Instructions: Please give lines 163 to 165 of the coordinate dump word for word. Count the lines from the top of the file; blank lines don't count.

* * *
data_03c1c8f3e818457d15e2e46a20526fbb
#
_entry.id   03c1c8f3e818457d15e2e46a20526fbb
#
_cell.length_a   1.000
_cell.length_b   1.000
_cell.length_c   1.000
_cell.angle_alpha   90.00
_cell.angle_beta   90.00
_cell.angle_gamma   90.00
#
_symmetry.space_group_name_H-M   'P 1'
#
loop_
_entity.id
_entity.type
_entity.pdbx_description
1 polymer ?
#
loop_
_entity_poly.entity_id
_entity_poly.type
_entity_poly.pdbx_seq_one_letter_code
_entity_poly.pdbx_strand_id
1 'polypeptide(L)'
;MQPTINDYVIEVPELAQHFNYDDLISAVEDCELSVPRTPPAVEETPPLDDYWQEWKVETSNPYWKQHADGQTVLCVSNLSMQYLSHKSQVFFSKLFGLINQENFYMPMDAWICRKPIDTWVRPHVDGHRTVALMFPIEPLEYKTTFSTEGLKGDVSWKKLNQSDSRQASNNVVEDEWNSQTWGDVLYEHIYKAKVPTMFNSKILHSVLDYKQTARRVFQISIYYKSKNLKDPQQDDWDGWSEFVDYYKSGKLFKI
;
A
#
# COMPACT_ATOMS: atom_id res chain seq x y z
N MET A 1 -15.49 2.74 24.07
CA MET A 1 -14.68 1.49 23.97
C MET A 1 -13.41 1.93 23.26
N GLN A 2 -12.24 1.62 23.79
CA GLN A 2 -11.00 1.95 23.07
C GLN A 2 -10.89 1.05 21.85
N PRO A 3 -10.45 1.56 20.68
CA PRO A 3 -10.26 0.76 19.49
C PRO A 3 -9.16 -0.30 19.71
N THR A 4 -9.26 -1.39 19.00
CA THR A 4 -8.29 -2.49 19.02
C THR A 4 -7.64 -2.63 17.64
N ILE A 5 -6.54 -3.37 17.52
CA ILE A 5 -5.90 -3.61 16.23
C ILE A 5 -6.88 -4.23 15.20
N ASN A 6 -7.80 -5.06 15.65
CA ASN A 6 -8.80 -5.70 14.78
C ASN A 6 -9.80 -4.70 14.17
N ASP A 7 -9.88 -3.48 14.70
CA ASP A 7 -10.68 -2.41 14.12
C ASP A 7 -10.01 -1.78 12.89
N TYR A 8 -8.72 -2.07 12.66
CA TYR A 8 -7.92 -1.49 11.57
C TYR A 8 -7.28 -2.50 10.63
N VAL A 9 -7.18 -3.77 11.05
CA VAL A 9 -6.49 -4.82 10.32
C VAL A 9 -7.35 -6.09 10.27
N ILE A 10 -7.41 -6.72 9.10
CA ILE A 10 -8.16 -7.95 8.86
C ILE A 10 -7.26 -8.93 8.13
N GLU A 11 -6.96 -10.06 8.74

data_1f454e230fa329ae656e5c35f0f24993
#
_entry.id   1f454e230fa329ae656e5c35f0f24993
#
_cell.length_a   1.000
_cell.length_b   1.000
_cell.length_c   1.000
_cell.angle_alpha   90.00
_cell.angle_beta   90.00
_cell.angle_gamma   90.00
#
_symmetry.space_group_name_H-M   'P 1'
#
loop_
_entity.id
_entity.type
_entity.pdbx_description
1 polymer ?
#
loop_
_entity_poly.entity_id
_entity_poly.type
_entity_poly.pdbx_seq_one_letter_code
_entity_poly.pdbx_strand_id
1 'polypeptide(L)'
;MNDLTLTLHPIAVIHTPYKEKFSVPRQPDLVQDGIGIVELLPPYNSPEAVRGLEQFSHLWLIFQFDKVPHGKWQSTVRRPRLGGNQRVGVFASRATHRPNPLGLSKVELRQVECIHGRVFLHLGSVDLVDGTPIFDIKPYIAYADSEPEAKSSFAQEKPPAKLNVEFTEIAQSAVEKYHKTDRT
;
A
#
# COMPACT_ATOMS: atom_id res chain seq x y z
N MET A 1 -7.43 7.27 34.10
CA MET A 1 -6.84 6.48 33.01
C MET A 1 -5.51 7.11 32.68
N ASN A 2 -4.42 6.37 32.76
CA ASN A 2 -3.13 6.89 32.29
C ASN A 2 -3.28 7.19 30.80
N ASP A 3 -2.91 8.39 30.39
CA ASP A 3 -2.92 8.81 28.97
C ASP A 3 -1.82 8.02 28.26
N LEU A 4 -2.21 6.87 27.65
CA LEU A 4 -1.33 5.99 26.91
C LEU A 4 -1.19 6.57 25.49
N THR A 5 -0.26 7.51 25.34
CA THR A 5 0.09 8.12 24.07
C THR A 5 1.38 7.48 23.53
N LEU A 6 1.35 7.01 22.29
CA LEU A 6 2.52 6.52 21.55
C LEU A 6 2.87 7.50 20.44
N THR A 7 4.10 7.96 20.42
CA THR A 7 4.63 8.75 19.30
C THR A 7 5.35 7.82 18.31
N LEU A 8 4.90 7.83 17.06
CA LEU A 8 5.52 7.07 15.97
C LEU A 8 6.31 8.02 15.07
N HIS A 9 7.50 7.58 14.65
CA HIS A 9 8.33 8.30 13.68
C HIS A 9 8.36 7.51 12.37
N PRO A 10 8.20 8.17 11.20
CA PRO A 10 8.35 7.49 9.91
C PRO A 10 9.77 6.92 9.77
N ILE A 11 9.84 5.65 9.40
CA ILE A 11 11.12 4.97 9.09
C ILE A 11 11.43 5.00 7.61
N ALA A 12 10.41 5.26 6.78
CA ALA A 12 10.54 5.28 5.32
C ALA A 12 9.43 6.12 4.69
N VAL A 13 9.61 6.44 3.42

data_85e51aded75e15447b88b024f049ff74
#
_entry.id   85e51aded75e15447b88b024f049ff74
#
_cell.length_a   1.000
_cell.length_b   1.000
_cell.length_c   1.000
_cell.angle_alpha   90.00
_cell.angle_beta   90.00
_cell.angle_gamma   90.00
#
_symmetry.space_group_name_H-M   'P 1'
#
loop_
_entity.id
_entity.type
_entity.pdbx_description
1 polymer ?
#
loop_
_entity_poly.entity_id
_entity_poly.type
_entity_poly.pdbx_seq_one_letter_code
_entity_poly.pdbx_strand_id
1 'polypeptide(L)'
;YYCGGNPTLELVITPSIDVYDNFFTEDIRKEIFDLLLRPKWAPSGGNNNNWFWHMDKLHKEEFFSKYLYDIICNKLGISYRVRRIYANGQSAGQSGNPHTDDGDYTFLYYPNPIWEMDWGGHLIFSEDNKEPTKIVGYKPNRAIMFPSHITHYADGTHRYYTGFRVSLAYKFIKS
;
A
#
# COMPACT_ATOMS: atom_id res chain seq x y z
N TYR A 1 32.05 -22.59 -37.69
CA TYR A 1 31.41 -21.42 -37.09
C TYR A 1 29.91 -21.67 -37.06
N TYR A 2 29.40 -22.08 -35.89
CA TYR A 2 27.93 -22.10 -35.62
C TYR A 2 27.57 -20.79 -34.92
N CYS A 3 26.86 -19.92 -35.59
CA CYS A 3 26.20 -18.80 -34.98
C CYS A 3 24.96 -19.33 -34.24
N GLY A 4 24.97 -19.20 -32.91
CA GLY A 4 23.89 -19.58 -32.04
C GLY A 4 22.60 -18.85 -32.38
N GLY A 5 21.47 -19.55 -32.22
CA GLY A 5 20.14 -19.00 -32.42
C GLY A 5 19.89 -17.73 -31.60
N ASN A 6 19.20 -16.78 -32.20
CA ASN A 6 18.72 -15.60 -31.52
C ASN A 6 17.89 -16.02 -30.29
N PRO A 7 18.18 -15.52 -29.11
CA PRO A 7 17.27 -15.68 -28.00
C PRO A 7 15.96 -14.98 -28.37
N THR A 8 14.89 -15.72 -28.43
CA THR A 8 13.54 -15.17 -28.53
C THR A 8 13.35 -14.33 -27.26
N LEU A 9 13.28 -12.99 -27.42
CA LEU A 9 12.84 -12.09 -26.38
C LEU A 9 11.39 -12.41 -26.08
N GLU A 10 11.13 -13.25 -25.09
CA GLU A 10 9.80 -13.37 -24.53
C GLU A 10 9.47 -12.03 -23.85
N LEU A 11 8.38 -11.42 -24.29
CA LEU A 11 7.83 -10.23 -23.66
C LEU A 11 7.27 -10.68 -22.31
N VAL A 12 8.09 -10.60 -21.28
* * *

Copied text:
CA TYR A 2 27.93 -22.10 -35.62
C TYR A 2 27.57 -20.79 -34.92
N CYS A 3 26.86 -19.92 -35.59